The CyclingNews Letters column is replete with notes about the tumultuous past two weeks in cycling. One note pronounces pro cycling as dead, they run the gamut.

In an update ESPN says that all 20 teams invited to take part in Paris-Nice will participate making the rejection of Pat McQuaid's call to boycott unanimous. McQuaid did not return AP requests for a comment.

The VeloNews flashes the headline,"McQuaid: Teams are Signing Away Their Rights" and posts a portion of the letter Pat McQuaid sent to the teams who elected to participate in Paris-Nice:

"I would like to impress on you the following. The signing of this contract would mean that your team would put itself completely outside the UCI,” McQuaid wrote. "By signing the contract you would be joining a private circuit controlled entirely by ASO for the benefit of its commercial interests

"You would be abandoning the protection afforded by rules of the UCI which are designed to give teams and riders rights and not simply protect the interests of organizers."

"ASO would be able to exclude any rider or even an entire team simply as a result of a mere rumor of doping (article 2.2 and 3.2): the contract provides for no form of appeal to a neutral body in contrast to the UCI's rules which provide for appeal to president of the college of commissaries, the president of the CUPT, the Road Commission or CAS. You would be denied this fundamental right of redress," McQuaid said.

Those protections and chances for redress has been working so well. Thanks for the advice, Professor Marvel.

AP reports MLB's Fehr as being willing to consider blood tests for HGH, with caveats:

HGH cannot be detected in current urine tests. The World Anti-Doping Agency says a blood test for HGH will be used at the Olympics, but no validated blood test for HGH currently is commercially available.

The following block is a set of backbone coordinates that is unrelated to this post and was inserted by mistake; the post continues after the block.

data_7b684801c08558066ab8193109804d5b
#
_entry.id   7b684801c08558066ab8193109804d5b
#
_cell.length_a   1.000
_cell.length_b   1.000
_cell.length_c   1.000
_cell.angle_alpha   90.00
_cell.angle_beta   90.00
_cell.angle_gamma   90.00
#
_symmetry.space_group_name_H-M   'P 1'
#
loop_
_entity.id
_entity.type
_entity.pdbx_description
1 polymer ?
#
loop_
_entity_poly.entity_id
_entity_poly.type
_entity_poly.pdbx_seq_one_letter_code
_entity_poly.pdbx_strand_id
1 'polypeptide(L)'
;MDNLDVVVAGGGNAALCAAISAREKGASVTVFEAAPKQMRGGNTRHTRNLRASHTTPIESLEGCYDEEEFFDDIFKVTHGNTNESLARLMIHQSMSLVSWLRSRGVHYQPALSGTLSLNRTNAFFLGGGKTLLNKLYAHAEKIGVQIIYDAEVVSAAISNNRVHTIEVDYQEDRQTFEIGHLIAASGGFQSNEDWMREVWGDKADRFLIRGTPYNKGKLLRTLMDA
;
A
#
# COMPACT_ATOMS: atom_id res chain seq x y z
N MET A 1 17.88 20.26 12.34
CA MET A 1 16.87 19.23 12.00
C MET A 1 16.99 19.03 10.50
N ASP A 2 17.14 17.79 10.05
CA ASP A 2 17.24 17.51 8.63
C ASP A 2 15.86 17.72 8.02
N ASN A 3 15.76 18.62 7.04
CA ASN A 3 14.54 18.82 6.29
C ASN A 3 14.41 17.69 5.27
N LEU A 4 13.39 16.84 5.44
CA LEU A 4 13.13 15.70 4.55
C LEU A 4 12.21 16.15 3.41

"If and when a blood test is available and it can be signed and validated by people other than those that are trying to sell it to you, then we'd have to take a hard look at it," Fehr said Thursday. "We'd have to see what it is and try to make a judgment as to whether it is fair and appropriate." Such a test would have to be agreed upon in discussions between owners and the union.

This is a softening of the position by MLB (and quoted players), but addresses the concerns we raised yesterday about WADA's announced test method.

The NY Times reports that the Justice Department will now investigate whether Roger Clemens perjured himself in testimony to congress.

The Hollywood Reporter notes that Magnolia Pictures has acquired distribution rights for "Bigger, Stronger, Faster" a movie about steroid use in America which features an interview with Floyd Landis.

AP's Eddie Pells has won an award for his sports writing last year, including his coverage of the Landis case and hearing. Congratulations to one of the best informed and careful of reporters in the MSM.

WADAwatch was in attendance at the WADA media symposium held yesterday in Lausanne and previews what promises to be Ww's informative and in depth discussions of what he learned there starting tomorrow.